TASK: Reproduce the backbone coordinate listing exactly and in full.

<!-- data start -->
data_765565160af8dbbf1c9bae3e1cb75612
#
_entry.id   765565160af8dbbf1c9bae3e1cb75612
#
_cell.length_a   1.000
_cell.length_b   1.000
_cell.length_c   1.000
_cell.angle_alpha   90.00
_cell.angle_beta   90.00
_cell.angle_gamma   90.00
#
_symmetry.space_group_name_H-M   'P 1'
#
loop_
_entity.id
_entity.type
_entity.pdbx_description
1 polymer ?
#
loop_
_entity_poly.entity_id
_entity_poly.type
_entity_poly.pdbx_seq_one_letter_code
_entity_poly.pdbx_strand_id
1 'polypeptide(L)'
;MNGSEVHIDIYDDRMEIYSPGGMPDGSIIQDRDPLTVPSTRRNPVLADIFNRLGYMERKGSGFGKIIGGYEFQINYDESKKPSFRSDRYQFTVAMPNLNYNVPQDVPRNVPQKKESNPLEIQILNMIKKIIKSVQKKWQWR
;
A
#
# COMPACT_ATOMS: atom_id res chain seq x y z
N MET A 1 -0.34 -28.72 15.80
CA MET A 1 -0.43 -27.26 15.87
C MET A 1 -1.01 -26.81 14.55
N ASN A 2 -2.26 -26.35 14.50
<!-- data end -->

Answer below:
data_765565160af8dbbf1c9bae3e1cb75612
#
_entry.id   765565160af8dbbf1c9bae3e1cb75612
#
_cell.length_a   1.000
_cell.length_b   1.000
_cell.length_c   1.000
_cell.angle_alpha   90.00
_cell.angle_beta   90.00
_cell.angle_gamma   90.00
#
_symmetry.space_group_name_H-M   'P 1'
#
loop_
_entity.id
_entity.type
_entity.pdbx_description
1 polymer ?
#
loop_
_entity_poly.entity_id
_entity_poly.type
_entity_poly.pdbx_seq_one_letter_code
_entity_poly.pdbx_strand_id
1 'polypeptide(L)'
;MNGSEVHIDIYDDRMEIYSPGGMPDGSIIQDRDPLTVPSTRRNPVLADIFNRLGYMERKGSGFGKIIGGYEFQINYDESKKPSFRSDRYQFTVAMPNLNYNVPQDVPRNVPQKKESNPLEIQILNMIKKIIKSVQKKWQWR
;
A
#
# COMPACT_ATOMS: atom_id res chain seq x y z
N MET A 1 -0.34 -28.72 15.80
CA MET A 1 -0.43 -27.26 15.87
C MET A 1 -1.01 -26.81 14.55
N ASN A 2 -2.26 -26.35 14.50